Autism costs the UK an estimated £32 billion per year in treatment, lost earnings and care and support for children and adults – more than heart disease, cancer and stroke combined, according to new research.
The study, led by the London School of Economics and Political Science (LSE) and published in the Journal of the American Medical Association Pediatrics, has prompted health economists, families and charities to call again for increased investment in research for autism. More than 600,000 people in the UK have autism, with a quarter of those unable to talk, and 85% do not work full time.
Professor Martin Knapp from LSE said that between 40 and 60% of people with autism spectrum conditions also have intellectual disabilities, costing about £1.5 million over a lifetime, adding to the economic and social impact.
The economic impacts of autism include expenditure on hospital services, home health care, special education facilities and respite care, as well as lost earnings for people with autism and their parents.
“What these figures show is a clear need for more effective interventions to treat autism, ideally in early life, making the best use of scarce resources,” Professor Knapp said. New government policies are also needed to address the enormous impact on families.” Christine Swabey, CEO of autism research charity Autistica, added: “We care about the human stories behind these numbers. Autism is life long and can make independent living and employment hugely challenging. This is part of why it has a greater economic impact than other conditions.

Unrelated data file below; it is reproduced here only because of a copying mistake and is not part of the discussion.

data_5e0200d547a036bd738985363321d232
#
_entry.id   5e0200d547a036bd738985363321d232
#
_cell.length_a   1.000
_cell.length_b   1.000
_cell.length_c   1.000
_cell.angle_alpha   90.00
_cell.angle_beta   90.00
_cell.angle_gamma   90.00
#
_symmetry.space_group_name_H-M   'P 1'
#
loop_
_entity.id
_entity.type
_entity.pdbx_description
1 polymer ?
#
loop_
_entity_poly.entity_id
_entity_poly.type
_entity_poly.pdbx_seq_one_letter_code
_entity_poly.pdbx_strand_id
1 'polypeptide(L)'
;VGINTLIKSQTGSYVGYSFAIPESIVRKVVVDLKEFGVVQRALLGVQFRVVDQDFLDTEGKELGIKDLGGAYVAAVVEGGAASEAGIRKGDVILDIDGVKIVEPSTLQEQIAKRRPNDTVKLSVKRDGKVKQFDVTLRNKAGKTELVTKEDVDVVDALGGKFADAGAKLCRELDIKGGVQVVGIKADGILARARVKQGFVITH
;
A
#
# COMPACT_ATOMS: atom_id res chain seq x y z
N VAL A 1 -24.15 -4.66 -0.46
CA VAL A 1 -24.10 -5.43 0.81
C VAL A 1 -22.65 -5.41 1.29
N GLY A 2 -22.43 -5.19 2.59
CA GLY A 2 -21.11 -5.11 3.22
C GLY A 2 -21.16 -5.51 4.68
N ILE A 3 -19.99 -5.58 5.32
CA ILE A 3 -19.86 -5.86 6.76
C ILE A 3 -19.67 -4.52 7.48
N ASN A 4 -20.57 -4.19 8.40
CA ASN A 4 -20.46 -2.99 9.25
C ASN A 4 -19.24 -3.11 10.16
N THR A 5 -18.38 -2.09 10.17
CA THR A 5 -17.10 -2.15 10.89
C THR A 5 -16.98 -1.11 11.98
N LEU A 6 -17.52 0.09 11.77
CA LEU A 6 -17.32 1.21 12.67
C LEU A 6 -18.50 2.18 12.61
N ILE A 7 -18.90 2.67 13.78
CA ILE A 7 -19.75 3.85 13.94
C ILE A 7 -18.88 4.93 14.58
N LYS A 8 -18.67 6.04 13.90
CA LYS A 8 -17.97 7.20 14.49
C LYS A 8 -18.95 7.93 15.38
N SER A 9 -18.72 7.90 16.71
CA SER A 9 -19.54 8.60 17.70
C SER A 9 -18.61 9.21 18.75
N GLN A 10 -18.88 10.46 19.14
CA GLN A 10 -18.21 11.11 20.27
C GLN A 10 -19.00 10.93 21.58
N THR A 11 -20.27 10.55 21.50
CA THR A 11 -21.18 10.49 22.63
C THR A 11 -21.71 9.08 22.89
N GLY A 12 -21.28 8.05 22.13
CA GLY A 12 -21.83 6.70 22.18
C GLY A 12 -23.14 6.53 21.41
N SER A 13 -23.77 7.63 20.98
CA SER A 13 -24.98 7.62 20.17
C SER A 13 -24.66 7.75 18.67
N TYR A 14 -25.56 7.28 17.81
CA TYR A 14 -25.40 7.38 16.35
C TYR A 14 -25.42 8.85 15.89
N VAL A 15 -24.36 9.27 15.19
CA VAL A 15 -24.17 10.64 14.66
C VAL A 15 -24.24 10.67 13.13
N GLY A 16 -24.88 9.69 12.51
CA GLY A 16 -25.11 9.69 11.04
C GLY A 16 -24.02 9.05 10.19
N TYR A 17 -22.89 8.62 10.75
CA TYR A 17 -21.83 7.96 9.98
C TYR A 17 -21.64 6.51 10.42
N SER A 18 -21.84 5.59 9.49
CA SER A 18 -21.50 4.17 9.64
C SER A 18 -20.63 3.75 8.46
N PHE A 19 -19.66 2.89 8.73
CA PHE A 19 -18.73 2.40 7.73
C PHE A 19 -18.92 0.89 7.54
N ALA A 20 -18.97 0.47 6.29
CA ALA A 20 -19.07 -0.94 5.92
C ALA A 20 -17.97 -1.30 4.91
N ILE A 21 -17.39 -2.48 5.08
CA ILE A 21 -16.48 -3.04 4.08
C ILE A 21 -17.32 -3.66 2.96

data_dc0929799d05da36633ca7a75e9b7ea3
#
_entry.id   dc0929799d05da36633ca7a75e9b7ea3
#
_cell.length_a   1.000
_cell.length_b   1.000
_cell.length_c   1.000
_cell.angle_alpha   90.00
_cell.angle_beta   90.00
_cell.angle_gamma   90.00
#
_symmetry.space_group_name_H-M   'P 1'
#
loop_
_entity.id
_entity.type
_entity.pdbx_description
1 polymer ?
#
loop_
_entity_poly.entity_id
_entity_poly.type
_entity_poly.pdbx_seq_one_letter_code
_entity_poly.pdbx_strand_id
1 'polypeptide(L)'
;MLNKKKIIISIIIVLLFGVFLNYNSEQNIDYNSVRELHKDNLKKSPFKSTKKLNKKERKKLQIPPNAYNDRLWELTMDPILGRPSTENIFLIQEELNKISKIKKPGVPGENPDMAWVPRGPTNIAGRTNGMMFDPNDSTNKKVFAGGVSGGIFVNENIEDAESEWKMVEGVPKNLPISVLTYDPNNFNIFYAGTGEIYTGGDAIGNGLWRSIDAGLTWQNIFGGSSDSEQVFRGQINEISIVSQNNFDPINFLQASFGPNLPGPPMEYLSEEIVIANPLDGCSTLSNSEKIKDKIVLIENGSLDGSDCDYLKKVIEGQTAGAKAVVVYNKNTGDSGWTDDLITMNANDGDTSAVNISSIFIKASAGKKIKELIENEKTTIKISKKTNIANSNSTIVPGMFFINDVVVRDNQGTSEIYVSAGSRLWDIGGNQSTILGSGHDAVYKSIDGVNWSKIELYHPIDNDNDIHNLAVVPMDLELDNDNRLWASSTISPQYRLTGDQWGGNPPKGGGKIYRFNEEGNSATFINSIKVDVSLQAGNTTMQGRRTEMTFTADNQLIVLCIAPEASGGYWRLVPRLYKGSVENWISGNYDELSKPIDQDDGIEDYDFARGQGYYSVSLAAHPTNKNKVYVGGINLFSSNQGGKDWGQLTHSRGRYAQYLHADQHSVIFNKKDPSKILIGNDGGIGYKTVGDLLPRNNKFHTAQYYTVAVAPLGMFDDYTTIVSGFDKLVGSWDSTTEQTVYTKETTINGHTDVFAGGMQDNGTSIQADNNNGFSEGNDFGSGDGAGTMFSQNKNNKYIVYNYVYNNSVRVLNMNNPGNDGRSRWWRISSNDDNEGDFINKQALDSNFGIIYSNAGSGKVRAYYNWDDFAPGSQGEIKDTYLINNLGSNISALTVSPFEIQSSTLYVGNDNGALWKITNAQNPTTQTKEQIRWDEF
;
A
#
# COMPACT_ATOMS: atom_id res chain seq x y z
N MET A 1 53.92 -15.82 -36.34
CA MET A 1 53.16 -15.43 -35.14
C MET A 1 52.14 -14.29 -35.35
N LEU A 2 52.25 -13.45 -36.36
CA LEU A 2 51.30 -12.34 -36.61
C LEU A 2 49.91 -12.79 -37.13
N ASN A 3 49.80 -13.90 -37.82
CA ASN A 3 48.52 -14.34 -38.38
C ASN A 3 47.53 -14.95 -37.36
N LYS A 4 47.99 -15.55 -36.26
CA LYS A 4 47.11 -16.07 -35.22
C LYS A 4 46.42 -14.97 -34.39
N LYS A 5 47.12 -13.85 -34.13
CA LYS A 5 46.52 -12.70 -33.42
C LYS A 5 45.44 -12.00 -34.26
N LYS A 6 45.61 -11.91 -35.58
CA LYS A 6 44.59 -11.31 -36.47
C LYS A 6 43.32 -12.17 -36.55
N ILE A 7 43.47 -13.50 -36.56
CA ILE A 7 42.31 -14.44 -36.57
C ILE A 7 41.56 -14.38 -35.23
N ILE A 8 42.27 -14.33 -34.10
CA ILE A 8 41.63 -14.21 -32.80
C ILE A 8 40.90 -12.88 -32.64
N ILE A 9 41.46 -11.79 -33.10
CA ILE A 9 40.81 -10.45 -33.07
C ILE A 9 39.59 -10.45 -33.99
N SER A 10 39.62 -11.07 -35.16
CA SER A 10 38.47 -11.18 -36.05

“There is an unacceptable imbalance between the high cost of autism and the amount we spend each year on researching how to fundamentally change the outlook for people.
“We know that progress is possible. The right research would provide early interventions, better mental health, and more independence. But right now we spend just £180 on research for every £1 million we spend on care.”
Autism researcher Professor Declan Murphy, from the Institute of Psychiatry, said: “The cost figures show that autism affects all of us in society, every day, regardless of whether or not we have a family member or friend with autism. So we all need to play a part in making things better. More research funding would mean that we could conduct studies to transform lives.”
The JAMA Pediatrics paper was a joint UK/US study looking at the costs of autism spectrum disorders in both countries. It was co-authored by LSE visiting researcher Ariane Buescher, and David Mandell and Zuleyha Cidav from Philadelphia in the US.